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Stuck in Shangri-La
by Kasey Michaels
(HQN, $6.99, PG) ISBN 0-373-77059-6
For the first 75 pages of Kasey Michaels’ Stuck in Shangri-La, it was too easy to put it down after reading a chapter. This is one book that gets better as the story progresses.

Darcie Reed is hit by two pieces of bad news: first, the work merger she has been working on for weeks falls through; then, she learns that her uncle Horry has died and is asked to attend the reading of the will. When she arrives, she learns that her ex-fiance, Cameron Pierce, was also asked to attend.

The will is yet another blow. Darcie learns that she and Cameron must remain at Horry’s home, which he called Shangri-La, for a month. During that time, Horry’s fortune goes into a trust for his cat, Lucky. If Cameron and Darcie don’t remain at Horry’s home during that time, or if Lucky is harmed, then Shangri-La — and Horry’s fortune — will go to Horry’s brother.

Things don’t improve after the will is read. First of all, Darcie isn’t sure she can stay in the same house with Cameron. They were engaged, but she returned the engagement ring nine months earlier, when Darcie quit her job and Cameron said she didn’t need to find another job if they got married. Trouble is, neither of them has stopped loving the other.

To make matters worse, someone’s trying to harm Lucky and make sure that Darcie and Cameron don’t inherit.

The best word for Stuck in Shangri-La is quirky. There’s a talking cat, scheming houseguests, and the ghost of Horry, who hangs around the house. While quirky can be enjoyable, it’s also subjective. Sometimes the quirky worked well. I was amused by Cameron’s plan to paint targets on the plastic frogs and flamingos in the yard, for instance.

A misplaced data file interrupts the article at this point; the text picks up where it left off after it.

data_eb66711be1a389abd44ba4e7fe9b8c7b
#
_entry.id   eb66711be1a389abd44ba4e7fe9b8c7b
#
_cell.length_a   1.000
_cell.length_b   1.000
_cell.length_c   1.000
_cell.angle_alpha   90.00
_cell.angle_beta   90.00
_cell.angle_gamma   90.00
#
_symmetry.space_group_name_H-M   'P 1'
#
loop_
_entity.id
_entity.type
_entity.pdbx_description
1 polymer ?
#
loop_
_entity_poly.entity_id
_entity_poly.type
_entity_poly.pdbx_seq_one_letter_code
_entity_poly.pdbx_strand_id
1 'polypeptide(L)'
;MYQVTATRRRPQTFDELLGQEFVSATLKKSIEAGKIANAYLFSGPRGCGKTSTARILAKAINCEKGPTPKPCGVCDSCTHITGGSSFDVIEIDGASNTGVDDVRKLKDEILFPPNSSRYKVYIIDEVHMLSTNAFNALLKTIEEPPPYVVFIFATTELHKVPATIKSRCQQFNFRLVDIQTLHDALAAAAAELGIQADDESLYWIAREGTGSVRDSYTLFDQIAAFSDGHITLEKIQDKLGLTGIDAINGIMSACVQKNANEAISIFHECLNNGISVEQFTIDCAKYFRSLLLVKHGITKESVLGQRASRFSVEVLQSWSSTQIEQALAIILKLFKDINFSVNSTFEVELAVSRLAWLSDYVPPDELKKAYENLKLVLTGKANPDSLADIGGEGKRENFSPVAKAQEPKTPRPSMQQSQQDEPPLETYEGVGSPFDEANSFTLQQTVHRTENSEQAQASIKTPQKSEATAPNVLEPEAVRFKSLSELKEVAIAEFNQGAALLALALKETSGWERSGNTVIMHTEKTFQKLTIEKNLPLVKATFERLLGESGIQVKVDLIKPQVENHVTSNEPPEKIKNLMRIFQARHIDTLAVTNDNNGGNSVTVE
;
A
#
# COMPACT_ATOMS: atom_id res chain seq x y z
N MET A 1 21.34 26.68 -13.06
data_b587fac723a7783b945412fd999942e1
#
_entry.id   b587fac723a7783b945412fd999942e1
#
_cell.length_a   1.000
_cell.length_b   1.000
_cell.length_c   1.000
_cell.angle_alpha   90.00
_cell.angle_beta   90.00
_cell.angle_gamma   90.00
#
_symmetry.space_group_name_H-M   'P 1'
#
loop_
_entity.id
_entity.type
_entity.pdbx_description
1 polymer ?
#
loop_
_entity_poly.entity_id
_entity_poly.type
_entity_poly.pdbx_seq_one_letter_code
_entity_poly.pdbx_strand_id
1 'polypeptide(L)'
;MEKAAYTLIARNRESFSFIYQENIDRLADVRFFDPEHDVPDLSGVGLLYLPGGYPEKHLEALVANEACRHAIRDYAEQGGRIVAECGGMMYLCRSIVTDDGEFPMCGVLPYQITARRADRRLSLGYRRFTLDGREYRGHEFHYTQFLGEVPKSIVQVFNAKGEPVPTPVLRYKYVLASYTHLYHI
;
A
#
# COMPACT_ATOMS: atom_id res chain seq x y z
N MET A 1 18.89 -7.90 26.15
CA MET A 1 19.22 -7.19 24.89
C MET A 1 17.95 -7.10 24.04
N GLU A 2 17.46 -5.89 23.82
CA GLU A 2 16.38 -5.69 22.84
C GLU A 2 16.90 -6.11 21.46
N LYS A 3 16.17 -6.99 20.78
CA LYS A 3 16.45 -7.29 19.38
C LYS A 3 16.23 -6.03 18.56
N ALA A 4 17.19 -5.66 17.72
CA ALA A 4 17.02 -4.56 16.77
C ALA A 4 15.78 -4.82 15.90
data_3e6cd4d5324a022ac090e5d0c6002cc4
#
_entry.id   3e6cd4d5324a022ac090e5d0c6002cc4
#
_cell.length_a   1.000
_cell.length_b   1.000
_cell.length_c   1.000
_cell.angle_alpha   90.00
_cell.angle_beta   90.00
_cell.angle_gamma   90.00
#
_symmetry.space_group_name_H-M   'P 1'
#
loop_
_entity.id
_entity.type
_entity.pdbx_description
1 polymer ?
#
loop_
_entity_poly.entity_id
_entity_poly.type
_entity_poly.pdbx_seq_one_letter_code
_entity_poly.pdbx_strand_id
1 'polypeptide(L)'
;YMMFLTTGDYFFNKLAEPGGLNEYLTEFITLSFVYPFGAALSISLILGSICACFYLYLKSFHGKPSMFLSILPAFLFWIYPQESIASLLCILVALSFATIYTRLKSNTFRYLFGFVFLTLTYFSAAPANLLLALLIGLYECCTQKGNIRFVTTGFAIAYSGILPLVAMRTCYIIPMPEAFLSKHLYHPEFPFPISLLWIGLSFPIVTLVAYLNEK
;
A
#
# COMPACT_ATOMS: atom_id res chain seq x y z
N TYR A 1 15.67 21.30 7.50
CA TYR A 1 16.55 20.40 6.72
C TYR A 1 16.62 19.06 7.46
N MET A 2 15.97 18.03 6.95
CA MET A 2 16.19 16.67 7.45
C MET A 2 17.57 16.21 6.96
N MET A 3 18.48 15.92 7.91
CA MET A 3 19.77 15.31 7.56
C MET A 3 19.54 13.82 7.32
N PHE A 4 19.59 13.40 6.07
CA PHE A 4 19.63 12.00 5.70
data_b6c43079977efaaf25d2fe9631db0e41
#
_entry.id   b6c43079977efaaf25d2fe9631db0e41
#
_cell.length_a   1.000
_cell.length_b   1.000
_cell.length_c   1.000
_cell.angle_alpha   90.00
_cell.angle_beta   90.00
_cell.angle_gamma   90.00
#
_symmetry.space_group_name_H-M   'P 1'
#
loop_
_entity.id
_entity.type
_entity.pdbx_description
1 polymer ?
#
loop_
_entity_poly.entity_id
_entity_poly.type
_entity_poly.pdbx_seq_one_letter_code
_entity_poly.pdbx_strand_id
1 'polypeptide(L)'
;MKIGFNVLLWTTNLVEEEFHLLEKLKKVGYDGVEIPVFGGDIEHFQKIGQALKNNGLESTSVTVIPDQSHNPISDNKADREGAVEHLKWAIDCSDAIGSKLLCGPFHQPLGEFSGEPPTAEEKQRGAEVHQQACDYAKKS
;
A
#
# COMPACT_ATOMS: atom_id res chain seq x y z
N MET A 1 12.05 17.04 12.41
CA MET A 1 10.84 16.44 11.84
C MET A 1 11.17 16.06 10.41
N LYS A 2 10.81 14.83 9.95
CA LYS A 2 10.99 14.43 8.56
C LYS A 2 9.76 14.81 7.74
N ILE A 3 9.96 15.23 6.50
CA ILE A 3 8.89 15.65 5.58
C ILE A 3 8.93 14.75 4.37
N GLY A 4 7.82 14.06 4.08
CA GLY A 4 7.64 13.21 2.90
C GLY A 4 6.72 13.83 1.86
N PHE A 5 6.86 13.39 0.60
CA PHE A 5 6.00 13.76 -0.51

There are also fun running jokes in the book, such as the lawyer’s habit of wearing ugly plaid pants and checking up to see how Lucky is doing. Here’s one scene:

“I’d say you have forty-five, no, forty-four minutes to produce the cat.”

“Ah, look who’s here, the psychedelic turkey vulture, circling hopefully around the soon-to-be deceased,” Cameron said, appearing from the side of the house. He climbed onto the porch, to put an arm across Darcie’s shoulders. “In case you haven’t noticed, Humbolt, you’re about as welcome as your slacks.”

In other ways, though, the quirkiness gets in the way of the story. There are several instances, for example, when Cameron and Darcie are kissing or are about to have a meaningful conversation and they are interrupted by the strange behavior of the secondary characters. Eventually it became predictable. Darcie and Cameron are talking? OK, time for an interruption.

In spite of the interruptions, I enjoyed reading about Cameron and Darcie. In the end, their story is a sweet and delightful one. Readers who like quirky characters and engaging dialogue will enjoy Stuck in Shangri-La.

--Alyssa Hurzeler

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